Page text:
Tuesday, May 18, 2010

Show Time!

THE GODFATHERS - LOWDOWNS, Arts Centre, Colchester, UK - 9th May 2010
It could so easily have been a catastrophically wrong trip down memory lane. For starters it’s Sunday night and a bloody cold one at that. Twelve quid a head seemed a bit steep also for a band that, much as I rate it, has only ever remained a cult name. The sparsely populated Arts Centre suggested Colchester thought much the same also.
The LOWDOWNS was a quartet that looked a bit like your typical Brit Pop thing but with more balls and a bass sound that, at times, boarded the bowel-moving depth charge tones of one Mike Watt. I vaguely remember a fast rocker of a track called ‘Switch’ and the singer looked something like a cross between Rodney from Only Fools And Horses and the singer-dude outta Oasis. To his, and the band’s credit, they did put on a show to the assorted, mainly disinterested, punters; pulling several of the recognised ‘rock moves’ albeit with a degree of inhibition.
The between band choice of tunes was exceptional - dunno if it was the request of THE GODFATHERS or just good taste on the behalf of the PA man, but we got MC5, NEW YORK DOLLS, ELECTRIC PRUNES and some bizarre instrumental-but-blazing version of THE WHO’s ‘I Can See For Miles’. The good tunes sure accompanied the Guinness well. So well in fact, I managed to bang two cans back! Good work!!
The familiar strains of a surf-guitar-led take on ‘Goldfinger’ rattled out of the speakers; I felt a sense of expectancy in the air - even if it was only to see whether brothers Coyne would now be fat old men playing spiritless versions of once-biting songs.
As it happened, both vocalist Peter and his bassist brother Chris, looked anything but fat. Sure, they have aged a bit but considering this tour celebrates the band’s 25th Anniversary that can only be expected. What has not changed is the menace of old. Peter Coyne still glares at the crowd from his position on stage with a look that fuses defiance with self-confidence, while the remaining band members fail to share a single smile throughout. For those who don’t know the band, this could suggest apathy or it could provoke a sense of intimidation. I know it’s not the former, and I am sure the Coyne brothers would be happy with the latter!
‘I Want Everything’ opened the set, followed by, if I recall, ‘She Gives Me Love’. Whether it was the sparse crowd or the frosty May evening, but the band didn’t find its stride instantly. ‘She Gives Me Love’ in particular sounded a little lacklustre. Having always employed a twin-guitar attack, this reformed single-guitar version of the band seemed to lack the sonic depth of old.
Five songs into the set a fiery new song was played and the band seemed to move up a gear. The inclusion of a couple of old SID PRESLEY EXPERIENCE tracks (with which the Coyne brothers played before the GODFATHERS) in the shape of ‘Public Enemy #1’ and the classic ‘Hup Two Three Four’ (which I recall SPE doing live on the The Tube back in the early 80s!) was an unexpected highlight. That said, Del Bartle, the former SPE guitarist replaced original GODFATHERS guitarist Kris Dollimore in 2009, so not strictly unexpected.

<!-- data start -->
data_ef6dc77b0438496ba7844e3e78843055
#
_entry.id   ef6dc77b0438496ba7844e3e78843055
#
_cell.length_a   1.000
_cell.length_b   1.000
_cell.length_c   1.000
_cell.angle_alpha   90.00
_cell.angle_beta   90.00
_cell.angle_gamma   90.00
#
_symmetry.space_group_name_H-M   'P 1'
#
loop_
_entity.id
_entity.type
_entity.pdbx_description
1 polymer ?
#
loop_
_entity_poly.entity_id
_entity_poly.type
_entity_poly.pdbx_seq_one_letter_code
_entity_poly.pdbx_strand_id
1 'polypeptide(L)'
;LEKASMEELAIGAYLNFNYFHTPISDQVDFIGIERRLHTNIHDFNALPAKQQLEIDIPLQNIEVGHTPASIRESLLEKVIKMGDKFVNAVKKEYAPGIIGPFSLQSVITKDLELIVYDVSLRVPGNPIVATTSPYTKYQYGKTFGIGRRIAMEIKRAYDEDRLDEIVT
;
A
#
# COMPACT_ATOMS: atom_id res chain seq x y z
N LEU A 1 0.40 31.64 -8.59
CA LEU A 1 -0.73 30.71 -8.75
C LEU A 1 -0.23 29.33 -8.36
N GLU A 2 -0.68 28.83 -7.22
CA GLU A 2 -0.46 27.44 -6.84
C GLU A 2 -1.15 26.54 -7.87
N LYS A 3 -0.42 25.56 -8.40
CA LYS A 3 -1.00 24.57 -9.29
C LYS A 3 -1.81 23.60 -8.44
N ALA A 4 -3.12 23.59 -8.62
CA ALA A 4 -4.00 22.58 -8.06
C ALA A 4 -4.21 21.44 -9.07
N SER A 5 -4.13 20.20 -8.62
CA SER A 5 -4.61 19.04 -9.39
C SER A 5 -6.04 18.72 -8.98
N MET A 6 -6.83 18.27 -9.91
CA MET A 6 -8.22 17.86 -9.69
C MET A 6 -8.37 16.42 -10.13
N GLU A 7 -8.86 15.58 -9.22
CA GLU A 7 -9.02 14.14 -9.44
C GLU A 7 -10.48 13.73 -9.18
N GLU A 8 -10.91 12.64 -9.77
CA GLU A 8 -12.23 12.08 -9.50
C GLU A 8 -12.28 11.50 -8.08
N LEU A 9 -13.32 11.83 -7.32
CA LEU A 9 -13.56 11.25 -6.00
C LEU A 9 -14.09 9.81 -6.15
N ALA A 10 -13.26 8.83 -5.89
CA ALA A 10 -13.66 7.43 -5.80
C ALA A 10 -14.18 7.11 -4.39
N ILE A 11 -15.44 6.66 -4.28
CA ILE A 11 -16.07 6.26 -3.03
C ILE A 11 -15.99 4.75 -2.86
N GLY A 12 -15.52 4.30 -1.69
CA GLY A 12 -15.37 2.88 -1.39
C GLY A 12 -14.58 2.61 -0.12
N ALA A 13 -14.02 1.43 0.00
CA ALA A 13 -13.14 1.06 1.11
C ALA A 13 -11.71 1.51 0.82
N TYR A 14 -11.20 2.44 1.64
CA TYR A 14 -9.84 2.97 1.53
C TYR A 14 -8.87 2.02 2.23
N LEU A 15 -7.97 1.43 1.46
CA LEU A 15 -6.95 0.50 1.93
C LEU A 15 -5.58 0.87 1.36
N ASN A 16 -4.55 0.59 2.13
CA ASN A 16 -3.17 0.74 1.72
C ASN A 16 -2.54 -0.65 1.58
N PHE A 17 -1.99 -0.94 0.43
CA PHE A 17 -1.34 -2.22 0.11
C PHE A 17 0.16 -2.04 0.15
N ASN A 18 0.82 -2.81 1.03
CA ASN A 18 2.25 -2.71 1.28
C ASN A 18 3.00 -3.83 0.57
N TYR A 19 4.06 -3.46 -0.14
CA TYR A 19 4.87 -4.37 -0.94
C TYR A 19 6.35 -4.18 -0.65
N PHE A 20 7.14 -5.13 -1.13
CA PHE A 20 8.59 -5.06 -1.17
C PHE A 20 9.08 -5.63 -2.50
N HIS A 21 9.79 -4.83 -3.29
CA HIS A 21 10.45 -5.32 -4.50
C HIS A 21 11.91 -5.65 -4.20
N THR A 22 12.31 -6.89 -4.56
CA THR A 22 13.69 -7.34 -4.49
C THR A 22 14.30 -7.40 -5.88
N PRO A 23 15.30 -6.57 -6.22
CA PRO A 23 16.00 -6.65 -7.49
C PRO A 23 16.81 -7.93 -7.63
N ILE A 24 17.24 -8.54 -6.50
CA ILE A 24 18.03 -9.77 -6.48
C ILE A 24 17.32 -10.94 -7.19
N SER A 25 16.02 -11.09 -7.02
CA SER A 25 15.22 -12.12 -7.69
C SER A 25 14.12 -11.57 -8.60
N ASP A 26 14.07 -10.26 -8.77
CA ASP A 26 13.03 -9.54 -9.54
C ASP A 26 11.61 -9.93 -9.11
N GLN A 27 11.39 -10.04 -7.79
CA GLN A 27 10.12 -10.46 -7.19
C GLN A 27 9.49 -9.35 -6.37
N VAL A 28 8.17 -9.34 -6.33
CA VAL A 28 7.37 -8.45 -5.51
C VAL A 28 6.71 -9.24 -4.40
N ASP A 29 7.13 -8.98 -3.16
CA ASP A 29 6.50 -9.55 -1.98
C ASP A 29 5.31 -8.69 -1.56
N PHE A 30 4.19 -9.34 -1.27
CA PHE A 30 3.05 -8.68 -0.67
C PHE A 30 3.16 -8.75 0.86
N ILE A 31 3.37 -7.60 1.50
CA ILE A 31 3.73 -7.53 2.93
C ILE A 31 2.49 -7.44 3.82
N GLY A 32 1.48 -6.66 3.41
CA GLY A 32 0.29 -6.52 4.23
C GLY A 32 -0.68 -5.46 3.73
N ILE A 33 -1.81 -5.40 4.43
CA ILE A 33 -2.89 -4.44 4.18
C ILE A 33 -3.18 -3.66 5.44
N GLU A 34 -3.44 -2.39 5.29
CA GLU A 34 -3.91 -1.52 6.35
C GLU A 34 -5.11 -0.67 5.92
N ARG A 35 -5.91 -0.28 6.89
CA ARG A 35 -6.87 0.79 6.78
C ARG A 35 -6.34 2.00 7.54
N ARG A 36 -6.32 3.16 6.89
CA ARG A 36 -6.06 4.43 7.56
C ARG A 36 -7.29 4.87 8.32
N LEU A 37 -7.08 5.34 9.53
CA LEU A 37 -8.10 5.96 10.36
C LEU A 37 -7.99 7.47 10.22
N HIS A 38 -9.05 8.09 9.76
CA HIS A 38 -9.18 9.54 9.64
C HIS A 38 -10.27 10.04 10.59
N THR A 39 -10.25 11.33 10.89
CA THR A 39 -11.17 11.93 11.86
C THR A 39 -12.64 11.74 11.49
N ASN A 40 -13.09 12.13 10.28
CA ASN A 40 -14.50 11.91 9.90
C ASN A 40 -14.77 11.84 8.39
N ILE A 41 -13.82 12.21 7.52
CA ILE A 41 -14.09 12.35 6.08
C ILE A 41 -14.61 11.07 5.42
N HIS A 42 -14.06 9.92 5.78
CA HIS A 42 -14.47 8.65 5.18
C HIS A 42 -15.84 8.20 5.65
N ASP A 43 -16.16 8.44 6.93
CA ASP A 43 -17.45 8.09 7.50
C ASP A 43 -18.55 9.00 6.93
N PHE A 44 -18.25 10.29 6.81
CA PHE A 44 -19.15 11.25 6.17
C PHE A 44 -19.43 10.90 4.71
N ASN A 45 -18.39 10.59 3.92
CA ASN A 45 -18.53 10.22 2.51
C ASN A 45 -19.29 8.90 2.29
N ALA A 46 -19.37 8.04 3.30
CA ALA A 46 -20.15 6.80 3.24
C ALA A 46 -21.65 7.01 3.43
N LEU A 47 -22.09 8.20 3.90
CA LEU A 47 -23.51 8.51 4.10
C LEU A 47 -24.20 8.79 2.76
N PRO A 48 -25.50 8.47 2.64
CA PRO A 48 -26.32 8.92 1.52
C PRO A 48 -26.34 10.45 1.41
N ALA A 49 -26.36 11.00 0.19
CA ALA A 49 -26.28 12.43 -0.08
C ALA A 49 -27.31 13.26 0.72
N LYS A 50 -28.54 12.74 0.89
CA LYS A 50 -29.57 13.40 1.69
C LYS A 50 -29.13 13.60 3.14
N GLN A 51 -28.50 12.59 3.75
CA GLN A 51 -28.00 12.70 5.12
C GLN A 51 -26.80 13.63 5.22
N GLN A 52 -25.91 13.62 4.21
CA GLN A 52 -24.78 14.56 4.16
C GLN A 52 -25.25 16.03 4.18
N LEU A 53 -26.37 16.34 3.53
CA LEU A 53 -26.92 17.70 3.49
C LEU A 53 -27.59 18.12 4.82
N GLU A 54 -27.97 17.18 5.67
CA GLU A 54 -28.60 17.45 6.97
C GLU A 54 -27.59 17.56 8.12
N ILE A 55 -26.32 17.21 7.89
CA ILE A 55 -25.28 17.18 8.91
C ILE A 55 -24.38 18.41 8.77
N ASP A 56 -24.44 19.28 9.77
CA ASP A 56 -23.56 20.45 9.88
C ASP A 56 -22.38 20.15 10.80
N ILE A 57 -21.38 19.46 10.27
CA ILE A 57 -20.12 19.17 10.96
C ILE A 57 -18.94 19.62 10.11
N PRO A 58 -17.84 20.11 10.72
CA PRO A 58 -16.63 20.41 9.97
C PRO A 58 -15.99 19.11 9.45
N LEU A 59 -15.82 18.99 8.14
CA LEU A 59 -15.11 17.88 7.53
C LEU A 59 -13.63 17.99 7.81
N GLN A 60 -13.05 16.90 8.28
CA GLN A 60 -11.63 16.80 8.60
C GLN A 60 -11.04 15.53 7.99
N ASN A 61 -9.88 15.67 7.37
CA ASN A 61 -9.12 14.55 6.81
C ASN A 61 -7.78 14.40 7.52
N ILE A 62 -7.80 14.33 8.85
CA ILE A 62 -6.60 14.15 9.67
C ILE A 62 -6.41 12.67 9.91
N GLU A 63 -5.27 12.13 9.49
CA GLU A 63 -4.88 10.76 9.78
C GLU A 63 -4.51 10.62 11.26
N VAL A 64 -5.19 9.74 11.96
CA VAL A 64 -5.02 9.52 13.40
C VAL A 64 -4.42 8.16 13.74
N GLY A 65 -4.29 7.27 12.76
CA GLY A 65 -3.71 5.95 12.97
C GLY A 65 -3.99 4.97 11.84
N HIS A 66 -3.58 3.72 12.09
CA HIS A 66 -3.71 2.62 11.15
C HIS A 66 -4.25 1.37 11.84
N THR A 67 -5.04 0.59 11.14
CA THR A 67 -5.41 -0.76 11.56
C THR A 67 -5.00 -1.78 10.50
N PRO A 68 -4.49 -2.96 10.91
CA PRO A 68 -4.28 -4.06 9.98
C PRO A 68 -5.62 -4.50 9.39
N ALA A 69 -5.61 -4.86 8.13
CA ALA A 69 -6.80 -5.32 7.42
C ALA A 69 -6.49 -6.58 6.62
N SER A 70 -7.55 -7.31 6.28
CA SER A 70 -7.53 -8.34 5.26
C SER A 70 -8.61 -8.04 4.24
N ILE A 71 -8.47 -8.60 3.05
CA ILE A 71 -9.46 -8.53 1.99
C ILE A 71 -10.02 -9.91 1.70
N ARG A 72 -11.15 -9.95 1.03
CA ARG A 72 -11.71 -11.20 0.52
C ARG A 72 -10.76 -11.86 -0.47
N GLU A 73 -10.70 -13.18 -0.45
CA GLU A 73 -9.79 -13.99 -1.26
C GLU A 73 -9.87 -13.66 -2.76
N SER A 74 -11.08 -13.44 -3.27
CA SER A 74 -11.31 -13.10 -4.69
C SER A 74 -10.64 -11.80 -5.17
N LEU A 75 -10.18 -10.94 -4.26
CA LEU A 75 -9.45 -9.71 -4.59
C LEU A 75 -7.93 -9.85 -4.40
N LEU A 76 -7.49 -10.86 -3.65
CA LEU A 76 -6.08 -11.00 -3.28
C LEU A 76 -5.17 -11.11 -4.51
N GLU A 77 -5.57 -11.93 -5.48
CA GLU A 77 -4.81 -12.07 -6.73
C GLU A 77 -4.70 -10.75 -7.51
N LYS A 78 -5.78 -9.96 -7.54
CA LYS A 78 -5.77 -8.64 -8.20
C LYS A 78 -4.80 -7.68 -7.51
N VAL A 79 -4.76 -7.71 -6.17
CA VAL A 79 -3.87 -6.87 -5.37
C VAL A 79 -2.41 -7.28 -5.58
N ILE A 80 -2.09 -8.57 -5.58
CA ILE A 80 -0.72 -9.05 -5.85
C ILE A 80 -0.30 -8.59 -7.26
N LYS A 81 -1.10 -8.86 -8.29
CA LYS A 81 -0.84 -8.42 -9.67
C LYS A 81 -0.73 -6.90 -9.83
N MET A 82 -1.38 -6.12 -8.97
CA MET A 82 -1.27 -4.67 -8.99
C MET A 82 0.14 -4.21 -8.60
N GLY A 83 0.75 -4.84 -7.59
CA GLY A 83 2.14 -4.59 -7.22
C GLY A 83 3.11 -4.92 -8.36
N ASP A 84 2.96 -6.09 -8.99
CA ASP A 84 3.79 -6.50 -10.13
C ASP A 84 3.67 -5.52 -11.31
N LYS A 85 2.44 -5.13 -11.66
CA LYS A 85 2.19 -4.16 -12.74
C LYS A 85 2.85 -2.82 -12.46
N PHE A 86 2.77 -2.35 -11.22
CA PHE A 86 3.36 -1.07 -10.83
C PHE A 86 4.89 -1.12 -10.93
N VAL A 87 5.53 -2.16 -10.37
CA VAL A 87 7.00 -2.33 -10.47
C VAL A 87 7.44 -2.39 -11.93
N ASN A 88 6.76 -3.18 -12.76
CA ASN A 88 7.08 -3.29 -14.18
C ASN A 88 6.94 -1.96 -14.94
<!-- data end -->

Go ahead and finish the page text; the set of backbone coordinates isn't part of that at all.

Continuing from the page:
Peter Coyne’s barbed antagonism was evident a few times, in particular pointing out a guy in the audience who hadn’t bought any beers for his mates. “I’ll have a whisky and coke when you do - and make it a double,” sneered Coyne. Did the job though - Coyne got his drink!
Other highlights of the main set included ‘This Is War’, the debut ‘Lonely Man’ single (the band is currently pushing a very nice double CD reissue of the formative retrospective ‘Hit By Hit’) and an excellent new track called ‘Back Into The Future’. By the time of the set’s climax - a stunning blitz through ‘How Low Is Low’, ‘This Damn Nation’ and the threatening, imperious declaration that was ‘Cause I Said So’ - the band was firing with a force that any American Mafioso could only dream of.
It appeared there was going to be no encore as Chris Coyne turned off his bass amp and seemed to show a sense of disgust toward his brother. Not sure what he expected from a Colchester crowd on a Sunday night who had paid £12 a head. Thankfully Peter coerced him back for a finale of ‘Birth School Work Death’ and a psychedelic burn through Lennon’s ‘Cold Turkey’. I would’ve rather heard another original (‘Unreal World’ or ‘Those Days Are Over’ would’ve been great), but at least we got those in light of Chris’ huffy protest.
I did smile to myself during ‘Birth School Work Death’. At the time of the gig, Britain wallowed in a state of no officially-elected Prime Minister. It seemed slightly ironic to me that, throughout THE GODFATERS’ original existence, there was a back drop of oppressive Tory rule - be it Thatcher’s dictatorship or the grey John Major. Twenty-five years on, the band is back and so is the Conservative Party. How’s the song go? “I’ve been abused and I’ve been confused, and I’ve kissed Margaret Thatcher’s shoes.” We’ve now got Clegg kissing Cameron’s arse!
Welcome back Brothers Coyne - Britain may just need your brand of Punk infused Rock ‘n’ Roll once again!

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